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Tenchu character
Rikimaru Shadow Assassins.png
First gameTenchu: Stealth Assassins (1998)
Portrayed byWataru Mori (Tenchu Butai)[1]
Voiced byEnglish
Paul Lucas (Stealth Assassins)
Rino Romano (Birth of the Stealth Assassins)
Daniel Dae Kim (Wrath of Heaven)
Liam O'Brien (Shadow Assassins)
Toru Okawa (Stealth Assassins)
Tomohiro Tsuboi (Time of the Assassins)
Rikiya Koyama (Shadow Assassins)
Motion captureSho Kosugi (Stealth Assassins)

Rikimaru (力丸) is a fictional character in the Tenchu video game series. He is featured in every game in the series, including as a player character in most of them. The character's critical reception was mostly positive as one of the more realistic ninja characters in video gaming and one of the earliest stealth game heroes.

Character design[edit]

Rikimaru was originally motion capture-portrayed by Sho Kosugi, a Japanese actor made famous by starring in a series of American ninja films in the early 1980s, whose son Kane Kosugi portrayed Rikimaru's nemesis Onikage. Rikimaru's characteristics include unusually white hair and a scar over his right eye yet maintaining the stereotypical hoodless ninja outfit including his long sleeved fishnet top under a vest, with baggy trousers and traditional ninja boots, while carrying a legendary sword named Izayoi granted to him by his master and mentor, Shiunsai. Compared to his female partner Ayame, Rikimaru's design did not change much through the series, with exception of the first sequel which featured the younger version of him and with no scar.


Rikimaru is the current head of the Azuma Shinobi Ninja Clan and the series' primary protagonist. His master and predecessor as head of the clan was Shiunsai, who was killed by another member of the clan, Tatsumaru. Dedicated, honourable and withdrawn, Rikimaru is prepared to sacrifice his own life without hesitation,[2] something he does at the end of Tenchu: Stealth Assassins only to reappear in Tenchu: Wrath of Heaven. His ability to retain his composure and sense of destiny allows him to undertake missions others would consider suicidal. He lacks speed in combat when compared to Ayame, but has greater strength and a greater control over his temper than his female companion. His primary rival in the series is Onikage, whom he fights in almost every game and usually defeats, only to have him coming back again due to his resurrection abilities and intense desire to defeat Rikimaru.

Years before the events of the games, Shiunsai received an order to assassinate a particular samurai. Together with several fellow ninja, he infiltrated the home of the samurai and killed him. As he and the other ninja were preparing to leave, the dead samurai's wife and servant discovered the ninja. The others quickly dispatched the wife and servant, but as they moved to silence the baby clutched in the dead wife's arms, Shiunsai stopped them from killing the baby boy. Taking pity on the boy, Shiunsai brought the baby home with him and raised it as if it were his own flesh and blood. Shiunsai was already raising Tatsumaru to become a ninja and he decided that the new baby would follow the same path. After the baby had grown into a young boy and started his training as a ninja, it became apparent that he was something of a weakling.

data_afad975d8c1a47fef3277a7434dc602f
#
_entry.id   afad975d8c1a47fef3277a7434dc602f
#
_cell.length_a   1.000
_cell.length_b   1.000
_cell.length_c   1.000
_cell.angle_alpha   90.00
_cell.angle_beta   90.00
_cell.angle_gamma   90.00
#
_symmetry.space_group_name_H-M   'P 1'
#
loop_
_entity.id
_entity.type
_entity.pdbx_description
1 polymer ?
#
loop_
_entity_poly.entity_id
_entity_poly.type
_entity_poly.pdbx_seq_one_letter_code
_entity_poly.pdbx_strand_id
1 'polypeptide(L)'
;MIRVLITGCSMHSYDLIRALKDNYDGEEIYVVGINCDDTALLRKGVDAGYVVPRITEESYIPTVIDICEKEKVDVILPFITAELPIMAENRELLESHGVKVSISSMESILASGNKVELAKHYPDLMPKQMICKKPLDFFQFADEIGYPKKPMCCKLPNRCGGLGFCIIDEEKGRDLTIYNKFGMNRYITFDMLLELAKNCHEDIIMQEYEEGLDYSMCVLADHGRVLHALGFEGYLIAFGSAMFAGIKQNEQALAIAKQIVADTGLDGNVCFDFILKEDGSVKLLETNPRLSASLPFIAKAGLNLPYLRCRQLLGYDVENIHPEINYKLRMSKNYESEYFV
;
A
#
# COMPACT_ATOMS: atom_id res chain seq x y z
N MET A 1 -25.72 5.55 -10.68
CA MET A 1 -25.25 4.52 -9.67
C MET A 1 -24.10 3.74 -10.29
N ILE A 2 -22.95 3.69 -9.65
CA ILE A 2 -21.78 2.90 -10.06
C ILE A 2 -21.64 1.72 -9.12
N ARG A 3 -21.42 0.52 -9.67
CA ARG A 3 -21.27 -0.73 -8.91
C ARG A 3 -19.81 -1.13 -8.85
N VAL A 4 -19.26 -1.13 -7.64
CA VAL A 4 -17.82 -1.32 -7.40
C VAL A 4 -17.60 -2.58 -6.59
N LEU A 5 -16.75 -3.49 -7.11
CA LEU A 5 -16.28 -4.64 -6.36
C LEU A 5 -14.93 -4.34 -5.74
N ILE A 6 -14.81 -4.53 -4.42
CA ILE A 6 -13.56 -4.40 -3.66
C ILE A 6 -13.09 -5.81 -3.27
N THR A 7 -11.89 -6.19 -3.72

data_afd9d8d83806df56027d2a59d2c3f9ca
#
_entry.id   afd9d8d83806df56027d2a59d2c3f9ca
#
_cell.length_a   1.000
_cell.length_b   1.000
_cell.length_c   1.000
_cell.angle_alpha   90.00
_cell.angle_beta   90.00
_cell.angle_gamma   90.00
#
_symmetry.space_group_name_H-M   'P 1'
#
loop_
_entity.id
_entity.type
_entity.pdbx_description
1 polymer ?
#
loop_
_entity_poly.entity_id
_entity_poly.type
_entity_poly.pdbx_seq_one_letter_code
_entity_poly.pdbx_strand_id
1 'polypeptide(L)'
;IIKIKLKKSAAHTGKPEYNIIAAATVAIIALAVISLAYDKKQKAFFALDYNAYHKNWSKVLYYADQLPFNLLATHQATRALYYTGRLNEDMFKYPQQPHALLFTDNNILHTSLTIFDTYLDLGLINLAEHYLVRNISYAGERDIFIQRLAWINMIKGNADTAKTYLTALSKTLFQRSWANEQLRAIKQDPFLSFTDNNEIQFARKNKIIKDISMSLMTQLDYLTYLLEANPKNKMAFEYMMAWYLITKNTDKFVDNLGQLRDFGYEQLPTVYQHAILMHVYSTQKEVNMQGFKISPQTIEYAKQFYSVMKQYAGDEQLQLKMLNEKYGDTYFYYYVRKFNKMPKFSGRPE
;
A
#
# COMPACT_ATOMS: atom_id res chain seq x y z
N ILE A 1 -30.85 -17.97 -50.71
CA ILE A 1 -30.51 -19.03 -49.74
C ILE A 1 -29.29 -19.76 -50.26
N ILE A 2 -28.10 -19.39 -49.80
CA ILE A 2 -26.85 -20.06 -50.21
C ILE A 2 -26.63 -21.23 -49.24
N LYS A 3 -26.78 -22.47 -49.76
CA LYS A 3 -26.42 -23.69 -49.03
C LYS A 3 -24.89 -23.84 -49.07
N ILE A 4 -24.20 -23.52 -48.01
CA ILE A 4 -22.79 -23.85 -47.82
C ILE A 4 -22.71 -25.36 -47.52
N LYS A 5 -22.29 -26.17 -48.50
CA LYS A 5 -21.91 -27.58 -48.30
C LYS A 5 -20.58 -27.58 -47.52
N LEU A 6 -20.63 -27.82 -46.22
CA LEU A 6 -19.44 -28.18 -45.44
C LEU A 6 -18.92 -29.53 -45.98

Rikimaru's personality was different before the events of Tenchu 2: Birth of the Stealth Assassins. He believed that he was already good enough to defeat any opponent and his misplaced self-confidence would eventually earn him many painful experiences once he finally left his village, but those experiences would also be the source of great mental and spiritual growth. Rikimaru had bonds with two other ninja: Shiunsai and Tatsumaru. Both were very important to him, and both were lost. Shiunsai was a father figure to him, but Rikimaru showed only his student connection to Shiunsai, while Tatsumaru was like his older brother and role model. Suffering from a memory loss, Tatsumaru kills Shiunsai. Upon the recovery of his memory, he kills himself. This event marked the death of Rikimaru's former personality. Upon his master's death, Rikimaru takes the role of leader of the Azuma Ninja Clan at the age of 18.

Rikimaru wields the ancient sword Izayoi, which is passed on through the generations from leader to leader. Rikimaru took possession of the sword during the war with the Burning Dawn. Ayame defeated Tatsumaru, who had previously wielded Izayoi, and gave it to Rikimaru, effectively turning over leadership of the clan to him. Izayoi does have certain magical properties, and is also extremely strong and resilient to injury. The only time it has ever been damaged was during Rikimaru's duel with Dr. Kimaira in Wrath of Heaven, and it was promptly repaired by the clan's blacksmith, Ressai. When Tatsumaru killed Master Shiunsai, Rikimaru let his feelings take over and pursued the murderer. A fierce fight between the two took place, but eventually gaining the upper hand, Rikimaru hesitated. Tatsumaru takes that time to cut his right eye, leaving him scarred for life.[3] Tatsumaru used to be Rikimaru's role model, but by now, Rikimaru has surpassed him in his spiritual and physical abilities.

By the time of Tenchu Z, the Azuma Ninja Clan was reduced to being made up of only two ninja left: Rikimaru and Ayame, who treats Rikimaru only as a companion. Even though both of them show loyalty and respect towards each other, not much compassion is felt between them. In Tenchu Z, the Ninja Master[4] Rikimaru decides to train the next generation of Azuma Ninja and sends his newest ninja (the player's character and a companion of his choosing) to complete missions assigned to help the town of Gohda. He trained two young disciples before the events of the game, Kagemaru (male) and Shinobu (female). (Whatever the sex of the character the player chooses, the other new ninja will still die during the course of events.)